Another common point is that they have all talk about being in positions they would not have expecting when signing up.
I’m friends with a chunk of TFA Detroit, and as a result my kids are pen-pals with a nice bunch at a charter. Yesterday talking with a Detroit CM, I learned one of our pen-pals died Tuesday evening. She was at home, inside, when three bullets came through her door and into her “skull and ribcage” as stated in the news. While the CM is understandably numb, I started crying immediately.
These are the kinds of real life events that you never wish to happen to anyone. Yet this is just one of those stories I’ve heard from my friends in TFA. Caroline teaches in the Mississippi Delta. So I would imagine Detroit is a distant place in perspective for her students. She decided to tell her classes about what happened.
I decided to tell all my classes (she was one of my student’s pen-pal, after all), and ask them to donate anything they want to so I can send flowers to Detroit, and maybe send some cash to the family. All classes were visibly shaken, but after 4 minutes of processing, we moved on tI decided to tell all my classes (she was one of my student’s pen-pal, after all), and ask them to donate anything they want to so I can send flowers to Detroit, and maybe send some cash to the family. All classes were visibly shaken, but after 4 minutes of processing, we moved on to other things.
Letting these kinds of conversations fall into the classroom feels dangerous. It’s filled with emotional liability, skipped standards, and irresolvable issues. But what is school teaching if we’re not teaching how to cope with arguably the one certainty of life? Death is guaranteed to everyone, and when asked, about 80% of my kids can tell you they’ve seen quite enough of it already, at 12.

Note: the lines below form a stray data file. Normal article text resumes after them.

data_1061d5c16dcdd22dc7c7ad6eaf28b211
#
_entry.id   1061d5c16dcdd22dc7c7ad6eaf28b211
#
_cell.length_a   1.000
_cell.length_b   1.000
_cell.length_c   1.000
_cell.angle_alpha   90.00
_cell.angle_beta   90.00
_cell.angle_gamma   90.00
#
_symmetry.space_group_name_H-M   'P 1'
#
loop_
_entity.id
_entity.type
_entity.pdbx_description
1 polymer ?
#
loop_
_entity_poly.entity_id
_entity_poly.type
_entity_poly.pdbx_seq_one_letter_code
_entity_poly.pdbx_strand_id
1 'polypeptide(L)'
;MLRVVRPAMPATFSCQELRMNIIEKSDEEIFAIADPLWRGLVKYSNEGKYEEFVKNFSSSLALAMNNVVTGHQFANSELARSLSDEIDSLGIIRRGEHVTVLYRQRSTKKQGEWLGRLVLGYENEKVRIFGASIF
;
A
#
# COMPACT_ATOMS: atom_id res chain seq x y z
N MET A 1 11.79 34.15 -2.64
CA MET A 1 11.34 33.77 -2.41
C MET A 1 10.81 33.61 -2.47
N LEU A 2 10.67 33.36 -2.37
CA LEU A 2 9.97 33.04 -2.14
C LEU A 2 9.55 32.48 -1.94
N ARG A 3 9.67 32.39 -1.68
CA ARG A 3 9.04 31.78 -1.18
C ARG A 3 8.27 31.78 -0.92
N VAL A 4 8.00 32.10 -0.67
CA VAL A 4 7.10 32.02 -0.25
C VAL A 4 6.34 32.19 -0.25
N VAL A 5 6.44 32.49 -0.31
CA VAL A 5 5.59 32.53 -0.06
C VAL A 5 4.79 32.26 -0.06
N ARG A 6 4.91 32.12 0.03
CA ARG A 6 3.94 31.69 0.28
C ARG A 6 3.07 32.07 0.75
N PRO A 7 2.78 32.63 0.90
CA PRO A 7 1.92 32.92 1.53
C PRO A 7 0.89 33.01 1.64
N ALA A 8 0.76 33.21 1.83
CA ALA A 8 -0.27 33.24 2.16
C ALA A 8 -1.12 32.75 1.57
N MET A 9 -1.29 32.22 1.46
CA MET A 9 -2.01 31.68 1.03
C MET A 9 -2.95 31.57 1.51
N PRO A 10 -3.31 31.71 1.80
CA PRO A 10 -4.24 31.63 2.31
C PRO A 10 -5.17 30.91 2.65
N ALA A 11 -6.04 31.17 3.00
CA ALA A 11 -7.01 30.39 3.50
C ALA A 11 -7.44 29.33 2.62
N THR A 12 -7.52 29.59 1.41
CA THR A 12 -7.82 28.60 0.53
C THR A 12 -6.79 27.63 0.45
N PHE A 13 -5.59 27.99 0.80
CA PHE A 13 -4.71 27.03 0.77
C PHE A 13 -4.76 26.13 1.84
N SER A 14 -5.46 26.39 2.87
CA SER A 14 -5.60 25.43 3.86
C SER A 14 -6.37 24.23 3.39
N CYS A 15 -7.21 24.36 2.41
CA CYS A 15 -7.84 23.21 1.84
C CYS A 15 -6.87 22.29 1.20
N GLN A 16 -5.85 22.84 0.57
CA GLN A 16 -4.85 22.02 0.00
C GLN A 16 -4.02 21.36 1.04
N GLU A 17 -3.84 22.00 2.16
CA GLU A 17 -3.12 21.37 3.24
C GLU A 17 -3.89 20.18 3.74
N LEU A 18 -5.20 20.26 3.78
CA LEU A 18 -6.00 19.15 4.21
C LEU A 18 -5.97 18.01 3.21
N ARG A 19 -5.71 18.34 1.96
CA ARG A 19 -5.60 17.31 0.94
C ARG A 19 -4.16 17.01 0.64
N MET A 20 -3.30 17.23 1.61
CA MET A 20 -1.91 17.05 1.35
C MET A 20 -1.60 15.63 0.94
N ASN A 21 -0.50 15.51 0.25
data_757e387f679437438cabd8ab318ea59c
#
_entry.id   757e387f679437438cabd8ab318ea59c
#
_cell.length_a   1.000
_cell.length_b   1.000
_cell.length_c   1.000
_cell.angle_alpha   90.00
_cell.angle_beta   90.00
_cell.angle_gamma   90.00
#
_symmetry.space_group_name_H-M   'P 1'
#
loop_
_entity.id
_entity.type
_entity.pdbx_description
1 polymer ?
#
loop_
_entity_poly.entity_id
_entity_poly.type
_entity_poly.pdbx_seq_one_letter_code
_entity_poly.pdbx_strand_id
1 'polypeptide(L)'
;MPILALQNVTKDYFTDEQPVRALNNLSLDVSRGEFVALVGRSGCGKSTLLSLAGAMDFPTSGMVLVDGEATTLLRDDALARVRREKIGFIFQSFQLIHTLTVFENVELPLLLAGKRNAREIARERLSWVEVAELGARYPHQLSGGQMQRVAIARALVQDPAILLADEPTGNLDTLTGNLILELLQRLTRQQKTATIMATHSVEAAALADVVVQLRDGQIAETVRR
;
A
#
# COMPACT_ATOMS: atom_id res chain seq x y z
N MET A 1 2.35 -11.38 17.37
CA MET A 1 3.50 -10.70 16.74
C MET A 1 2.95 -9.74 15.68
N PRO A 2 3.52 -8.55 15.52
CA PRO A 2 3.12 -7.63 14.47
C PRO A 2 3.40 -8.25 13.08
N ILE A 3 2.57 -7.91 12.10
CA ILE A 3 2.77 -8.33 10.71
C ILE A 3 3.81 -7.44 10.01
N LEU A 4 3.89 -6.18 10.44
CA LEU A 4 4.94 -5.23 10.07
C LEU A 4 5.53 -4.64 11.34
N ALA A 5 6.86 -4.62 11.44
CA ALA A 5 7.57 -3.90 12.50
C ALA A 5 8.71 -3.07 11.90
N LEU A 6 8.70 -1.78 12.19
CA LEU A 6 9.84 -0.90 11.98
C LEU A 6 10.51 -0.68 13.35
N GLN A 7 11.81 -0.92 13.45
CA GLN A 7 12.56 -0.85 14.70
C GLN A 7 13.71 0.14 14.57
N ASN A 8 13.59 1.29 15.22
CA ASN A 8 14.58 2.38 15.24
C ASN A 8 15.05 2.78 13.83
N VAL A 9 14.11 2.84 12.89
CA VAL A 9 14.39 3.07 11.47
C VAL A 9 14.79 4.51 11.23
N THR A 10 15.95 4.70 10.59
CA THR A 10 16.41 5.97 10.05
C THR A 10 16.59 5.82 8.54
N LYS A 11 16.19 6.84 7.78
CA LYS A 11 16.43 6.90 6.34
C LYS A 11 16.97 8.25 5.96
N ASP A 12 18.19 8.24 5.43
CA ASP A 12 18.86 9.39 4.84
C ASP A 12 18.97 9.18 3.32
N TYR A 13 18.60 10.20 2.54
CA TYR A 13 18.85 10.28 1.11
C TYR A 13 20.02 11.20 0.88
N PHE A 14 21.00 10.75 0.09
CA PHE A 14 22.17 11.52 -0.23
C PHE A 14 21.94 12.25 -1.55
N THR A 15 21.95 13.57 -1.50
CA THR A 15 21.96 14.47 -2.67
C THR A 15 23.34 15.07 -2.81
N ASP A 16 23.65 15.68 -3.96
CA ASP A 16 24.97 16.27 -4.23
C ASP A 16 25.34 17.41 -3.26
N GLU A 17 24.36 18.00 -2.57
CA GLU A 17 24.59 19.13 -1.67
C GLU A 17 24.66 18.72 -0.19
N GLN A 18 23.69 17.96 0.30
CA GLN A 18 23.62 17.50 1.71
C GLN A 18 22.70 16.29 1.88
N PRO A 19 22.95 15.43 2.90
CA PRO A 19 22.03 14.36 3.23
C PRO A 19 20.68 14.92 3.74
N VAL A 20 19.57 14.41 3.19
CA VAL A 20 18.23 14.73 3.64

Second period was not done in four minutes. Second period was the first class I told, and it was hard for me to not cry, which incited an emotional response. Students volunteered to tell the class that they wanted to send cards, that they have felt death, too, that they had had hard times…
It is worth the time to read the post in its entirety here.
Those brave enough to commit themselves to TFA, get involved, and try to make the possibilities of life a little more attainable for our youth by both teaching what is in the text books and what is not. What I’m continually amazed by is their ability to deal with real life difficult situations that you can’t imagine or ever be fully prepared for.
As a side note, I’m pretty sure I could write a small biography on Caroline just through her writing. She’s prolific and as reader I would say writes with a very honest voice. If you follow her TFA blog she will sometimes post a list of what her class needs and request donations. Please support, if you can. ↩
I’ve been reading blogs as a daily routine since I entered college and had my own PC. First it was just a bookmark list that I opened up every day across multiple tabs, drilled down the pages, and looked for anything new. That soon evolved into adding the RSS feeds into goggle reader.
I guess it was harder to build your own website 7 years ago, but blogger was popular and I learned how to embed a blogger blog on to the servers the university provided. From there I learned just enough HTML to create my own site. I had no idea what I was doing and really only wrote to update my family.
Now, I have mostly abandoned a personal blog. With this post I hope to get back into it.
Friends have been really good at keeping a blog. People I admire for the commitment to blogging are Caroline (here and here) and another friend David (here). My brother has been more sporadic but when he does write he does it well (here).